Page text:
Legislative Process in the UK: How a Bill Becomes an Act Essay

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Essay Cycle 2 Most Bills can begin either in the House of Commons or in the House of Lords. The Government will make this decision based on the need to make sure each House has a balanced programme of legislation to consider each session.1 Bills will need to go through the following stages in each House before becoming an Act.
First reading – the title of the Bill is read to the Parliament and date for second reading is set so that MPs can prepare for it. Second reading is very important stage of the Bill’s passage through Parliament – there is a debate dealing with the general principles of the Bill.2 A vote will be taken at the end of the second reading, if the Bill is voted against in either House, then it does not become law,3 and if sufficient approval is given, the Bill will proceed to the Committee stage.
In the Committee stage MPs consider all details of the Bill. A Public Bill Committee can take oral and written evidence on the Bill. In either House the Committee will decide whether each clause of the Bill should remain in it, and will consider any changes listed by the Government or other members.4 If the Bill has been changed it will be reprinted before its next stage and reported back to the whole House for its report stage, where any changes made at Committee stage are reported back to the House and each amendment is voted on.5 The Bill then is reprinted to include all the agreed amendments and moves to third reading – the final overview stage of the Bill’s passage whereby it is considered in its amended form as a whole. MPs engage in further debate.6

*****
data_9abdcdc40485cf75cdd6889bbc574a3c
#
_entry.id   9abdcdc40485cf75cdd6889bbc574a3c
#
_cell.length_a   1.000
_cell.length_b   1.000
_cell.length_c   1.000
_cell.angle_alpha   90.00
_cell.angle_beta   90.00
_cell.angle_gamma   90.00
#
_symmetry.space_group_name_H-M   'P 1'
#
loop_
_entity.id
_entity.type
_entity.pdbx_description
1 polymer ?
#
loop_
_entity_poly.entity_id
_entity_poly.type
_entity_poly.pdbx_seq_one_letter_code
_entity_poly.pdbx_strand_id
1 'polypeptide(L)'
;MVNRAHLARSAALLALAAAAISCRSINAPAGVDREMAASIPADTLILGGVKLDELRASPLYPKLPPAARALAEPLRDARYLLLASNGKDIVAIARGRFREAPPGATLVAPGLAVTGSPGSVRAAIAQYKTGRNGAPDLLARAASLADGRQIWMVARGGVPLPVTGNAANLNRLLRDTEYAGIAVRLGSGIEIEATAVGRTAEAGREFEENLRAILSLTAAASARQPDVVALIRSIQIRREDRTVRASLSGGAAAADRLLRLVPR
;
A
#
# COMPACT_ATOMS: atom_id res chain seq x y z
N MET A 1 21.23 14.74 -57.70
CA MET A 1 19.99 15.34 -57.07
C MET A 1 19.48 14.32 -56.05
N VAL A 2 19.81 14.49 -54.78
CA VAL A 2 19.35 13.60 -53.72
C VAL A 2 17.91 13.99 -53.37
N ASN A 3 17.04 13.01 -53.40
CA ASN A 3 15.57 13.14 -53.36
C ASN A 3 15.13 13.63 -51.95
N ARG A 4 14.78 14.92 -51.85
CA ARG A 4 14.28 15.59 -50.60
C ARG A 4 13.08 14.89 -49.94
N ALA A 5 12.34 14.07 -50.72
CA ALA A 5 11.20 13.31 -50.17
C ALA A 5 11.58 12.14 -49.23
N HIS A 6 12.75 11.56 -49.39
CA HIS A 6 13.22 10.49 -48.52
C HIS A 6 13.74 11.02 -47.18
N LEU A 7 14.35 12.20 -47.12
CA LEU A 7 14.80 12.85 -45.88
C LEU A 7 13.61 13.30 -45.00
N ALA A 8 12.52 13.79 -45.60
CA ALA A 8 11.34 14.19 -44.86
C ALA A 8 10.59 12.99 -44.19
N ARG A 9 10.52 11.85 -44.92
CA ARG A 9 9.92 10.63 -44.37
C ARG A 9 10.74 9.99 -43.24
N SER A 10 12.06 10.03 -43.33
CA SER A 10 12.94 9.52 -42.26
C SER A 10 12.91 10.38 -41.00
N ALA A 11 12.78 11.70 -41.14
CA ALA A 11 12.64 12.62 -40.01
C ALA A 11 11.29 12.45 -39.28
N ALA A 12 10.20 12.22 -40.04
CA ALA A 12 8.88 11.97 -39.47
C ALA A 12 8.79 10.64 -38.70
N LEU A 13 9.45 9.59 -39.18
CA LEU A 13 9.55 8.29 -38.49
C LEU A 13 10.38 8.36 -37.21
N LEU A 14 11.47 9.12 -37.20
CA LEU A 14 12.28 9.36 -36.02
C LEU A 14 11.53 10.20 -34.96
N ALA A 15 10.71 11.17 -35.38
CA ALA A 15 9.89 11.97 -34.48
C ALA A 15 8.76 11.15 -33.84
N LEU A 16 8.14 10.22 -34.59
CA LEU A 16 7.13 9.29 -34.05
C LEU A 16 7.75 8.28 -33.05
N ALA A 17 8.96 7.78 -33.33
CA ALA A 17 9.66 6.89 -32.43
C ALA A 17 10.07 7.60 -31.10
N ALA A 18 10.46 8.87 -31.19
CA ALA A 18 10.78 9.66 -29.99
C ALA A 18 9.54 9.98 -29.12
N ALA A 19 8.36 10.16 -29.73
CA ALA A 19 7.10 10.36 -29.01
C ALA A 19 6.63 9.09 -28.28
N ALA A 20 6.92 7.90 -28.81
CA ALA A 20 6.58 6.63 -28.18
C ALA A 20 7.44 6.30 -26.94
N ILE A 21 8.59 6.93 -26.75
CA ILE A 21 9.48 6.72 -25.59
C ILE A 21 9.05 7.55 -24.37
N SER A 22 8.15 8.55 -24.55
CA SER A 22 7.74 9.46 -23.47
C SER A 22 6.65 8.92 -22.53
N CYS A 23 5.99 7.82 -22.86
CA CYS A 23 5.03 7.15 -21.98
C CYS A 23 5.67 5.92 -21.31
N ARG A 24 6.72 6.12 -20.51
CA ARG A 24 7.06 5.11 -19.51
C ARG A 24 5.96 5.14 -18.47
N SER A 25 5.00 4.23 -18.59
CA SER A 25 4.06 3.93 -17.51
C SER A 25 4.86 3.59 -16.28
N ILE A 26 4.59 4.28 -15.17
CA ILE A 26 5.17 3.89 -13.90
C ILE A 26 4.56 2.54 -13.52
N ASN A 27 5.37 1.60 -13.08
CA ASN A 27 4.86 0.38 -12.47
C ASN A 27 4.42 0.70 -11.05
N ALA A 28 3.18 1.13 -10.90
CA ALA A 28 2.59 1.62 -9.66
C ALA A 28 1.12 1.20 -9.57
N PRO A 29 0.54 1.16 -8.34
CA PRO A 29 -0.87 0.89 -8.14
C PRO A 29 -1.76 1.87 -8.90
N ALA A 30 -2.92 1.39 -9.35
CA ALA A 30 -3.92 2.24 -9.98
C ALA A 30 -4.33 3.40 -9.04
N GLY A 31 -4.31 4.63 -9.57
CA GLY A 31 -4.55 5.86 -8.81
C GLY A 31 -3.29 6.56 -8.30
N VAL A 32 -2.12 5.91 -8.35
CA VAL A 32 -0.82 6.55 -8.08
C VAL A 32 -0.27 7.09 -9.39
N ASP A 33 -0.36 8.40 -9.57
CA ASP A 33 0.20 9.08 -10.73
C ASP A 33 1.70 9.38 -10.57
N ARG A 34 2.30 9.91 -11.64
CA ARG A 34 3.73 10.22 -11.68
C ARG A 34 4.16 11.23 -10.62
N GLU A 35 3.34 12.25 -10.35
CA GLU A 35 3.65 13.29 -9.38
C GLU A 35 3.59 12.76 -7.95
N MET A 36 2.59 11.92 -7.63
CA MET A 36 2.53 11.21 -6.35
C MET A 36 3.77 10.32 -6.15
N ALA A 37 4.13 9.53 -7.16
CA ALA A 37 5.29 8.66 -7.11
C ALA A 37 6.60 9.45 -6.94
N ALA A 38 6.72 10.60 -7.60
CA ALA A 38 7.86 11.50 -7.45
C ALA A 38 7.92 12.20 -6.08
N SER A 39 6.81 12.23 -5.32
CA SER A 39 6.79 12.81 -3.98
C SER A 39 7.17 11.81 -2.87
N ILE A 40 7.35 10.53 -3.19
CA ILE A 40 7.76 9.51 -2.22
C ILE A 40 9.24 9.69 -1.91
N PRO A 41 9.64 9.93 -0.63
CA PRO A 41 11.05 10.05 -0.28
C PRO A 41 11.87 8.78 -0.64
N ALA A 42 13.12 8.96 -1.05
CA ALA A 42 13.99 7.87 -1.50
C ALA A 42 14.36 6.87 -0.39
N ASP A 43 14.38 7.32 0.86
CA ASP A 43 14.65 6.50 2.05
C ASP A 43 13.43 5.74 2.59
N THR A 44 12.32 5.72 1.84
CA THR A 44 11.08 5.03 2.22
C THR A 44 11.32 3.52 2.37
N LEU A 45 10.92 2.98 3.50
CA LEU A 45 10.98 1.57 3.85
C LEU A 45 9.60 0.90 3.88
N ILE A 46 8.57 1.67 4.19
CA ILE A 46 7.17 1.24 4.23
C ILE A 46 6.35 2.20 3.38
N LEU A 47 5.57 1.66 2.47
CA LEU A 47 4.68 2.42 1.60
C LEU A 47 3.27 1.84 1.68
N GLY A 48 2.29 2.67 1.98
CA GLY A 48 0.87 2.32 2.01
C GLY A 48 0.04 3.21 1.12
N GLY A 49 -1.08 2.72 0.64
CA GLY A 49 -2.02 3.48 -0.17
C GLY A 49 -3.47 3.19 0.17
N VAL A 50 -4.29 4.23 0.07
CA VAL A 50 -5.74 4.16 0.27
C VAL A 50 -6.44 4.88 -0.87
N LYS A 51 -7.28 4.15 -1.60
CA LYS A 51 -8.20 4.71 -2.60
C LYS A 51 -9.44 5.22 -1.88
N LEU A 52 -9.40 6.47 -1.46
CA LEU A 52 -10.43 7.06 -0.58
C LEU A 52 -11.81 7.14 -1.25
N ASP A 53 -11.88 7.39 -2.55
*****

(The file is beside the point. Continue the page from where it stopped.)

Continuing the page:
Third reading – the final vote on the Bill whether to accept or reject the legislation as it stands.7 In The House of Lords amendments can be made at the third reading. However, in The House of Commons, any amendments cannot be made to the Bill, it will be sent back to the House of Lords for consideration of amendments. Both Houses must agree with the Bill and all amendments before it can become an Act. A Bill may move backwards and forwards between two Houses before agreement is reached8. If the Bill began at the House of Commons, after third reading it will be sent to the House of Lords for the first reading and if there are no amendments in the third reading it will be sent to the monarch for the Royal Assent.9 When agreement between The House of Lords and House of Commons is reached and the Bill is then presented for Royal Assent. The final stage where monarch gives approval, the Bill is then an Act of Parliament, and…